Thursday, April 27, 2017     Volume: 31, Issue: 40

Weekly Poll
Should oil companies be allowed to drill off the coast in SLO County?

Who are we to stand in the way of a company's profits? Drill away!
Yes but we should be sensitive to environmental concerns and only allow a few drilling operations.
No. It's environmentally destructive and the costs of a spill would be disastrous for SLO County.
No. I'd hate to see the view from our beaches spoiled by ugly oil platforms.

Vote! | Poll Results

RSS Feeds

Latest News RSS
Current Issue RSS

Special Features
Search or post SLO County food and wine establishments

New Times / Music

The following article was posted on July 23rd, 2014, in the New Times - Volume 28, Issue 52 [ Submit a Story ]
The following articles were printed from New Times [] - Volume 28, Issue 52

Gorgeous folk duo Birds of Chicago plays July 26 at Castoro Cellars


Amazing folk duo Birds of Chicago play July 26, at Castoro Cellars.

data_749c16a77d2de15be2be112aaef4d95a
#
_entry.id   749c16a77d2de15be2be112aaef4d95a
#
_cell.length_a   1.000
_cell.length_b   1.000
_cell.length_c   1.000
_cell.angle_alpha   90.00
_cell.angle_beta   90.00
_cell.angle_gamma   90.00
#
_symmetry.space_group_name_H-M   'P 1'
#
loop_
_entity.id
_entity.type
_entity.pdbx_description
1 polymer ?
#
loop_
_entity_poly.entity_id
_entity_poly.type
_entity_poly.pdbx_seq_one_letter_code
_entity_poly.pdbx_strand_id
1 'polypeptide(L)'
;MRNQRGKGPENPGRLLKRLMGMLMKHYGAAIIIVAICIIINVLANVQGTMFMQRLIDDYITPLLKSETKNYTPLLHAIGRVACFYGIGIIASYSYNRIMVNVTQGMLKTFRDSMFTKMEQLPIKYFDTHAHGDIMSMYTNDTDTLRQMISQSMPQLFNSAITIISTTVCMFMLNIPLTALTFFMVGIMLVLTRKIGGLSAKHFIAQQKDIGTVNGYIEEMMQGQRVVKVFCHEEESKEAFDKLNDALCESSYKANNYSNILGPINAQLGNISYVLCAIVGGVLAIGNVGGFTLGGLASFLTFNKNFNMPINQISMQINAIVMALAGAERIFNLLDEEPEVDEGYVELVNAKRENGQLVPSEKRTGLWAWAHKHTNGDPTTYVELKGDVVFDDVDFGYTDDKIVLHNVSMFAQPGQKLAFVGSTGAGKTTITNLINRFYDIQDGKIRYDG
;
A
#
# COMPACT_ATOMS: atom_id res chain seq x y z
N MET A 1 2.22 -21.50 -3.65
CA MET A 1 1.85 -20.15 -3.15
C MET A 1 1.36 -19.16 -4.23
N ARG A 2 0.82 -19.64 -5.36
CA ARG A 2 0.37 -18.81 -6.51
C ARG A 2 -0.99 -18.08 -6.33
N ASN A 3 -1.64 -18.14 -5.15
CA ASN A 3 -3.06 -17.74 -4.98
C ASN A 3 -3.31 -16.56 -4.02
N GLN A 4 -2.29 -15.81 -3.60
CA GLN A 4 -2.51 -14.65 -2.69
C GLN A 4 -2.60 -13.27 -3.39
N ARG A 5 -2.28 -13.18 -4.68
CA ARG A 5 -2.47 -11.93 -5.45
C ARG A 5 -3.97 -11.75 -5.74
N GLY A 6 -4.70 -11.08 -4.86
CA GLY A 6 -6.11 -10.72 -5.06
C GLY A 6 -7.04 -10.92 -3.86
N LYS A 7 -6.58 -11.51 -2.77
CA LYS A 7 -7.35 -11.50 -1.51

Have you ever noticed how some voices seem to go together, complement one another, and weave around each other like children playing a game in a field of wildflowers? That's what I hear when Allison Russell and J.T. Nero—the two core members of Birds of Chicago—sing together. Separately, his voice is a countrified singing-out-of-the-corner-of-his-mouth croon and hers a sweet, soulful, gospel bell, but together their voices dance!

This Saturday, July 26, SLOfolks presents Birds of Chicago in concert at Castoro Cellars at 7 p.m. ($22 at Boo Boo Records or the venue: 238-0725 and For an added charge, Dining with André starts at 6 p.m.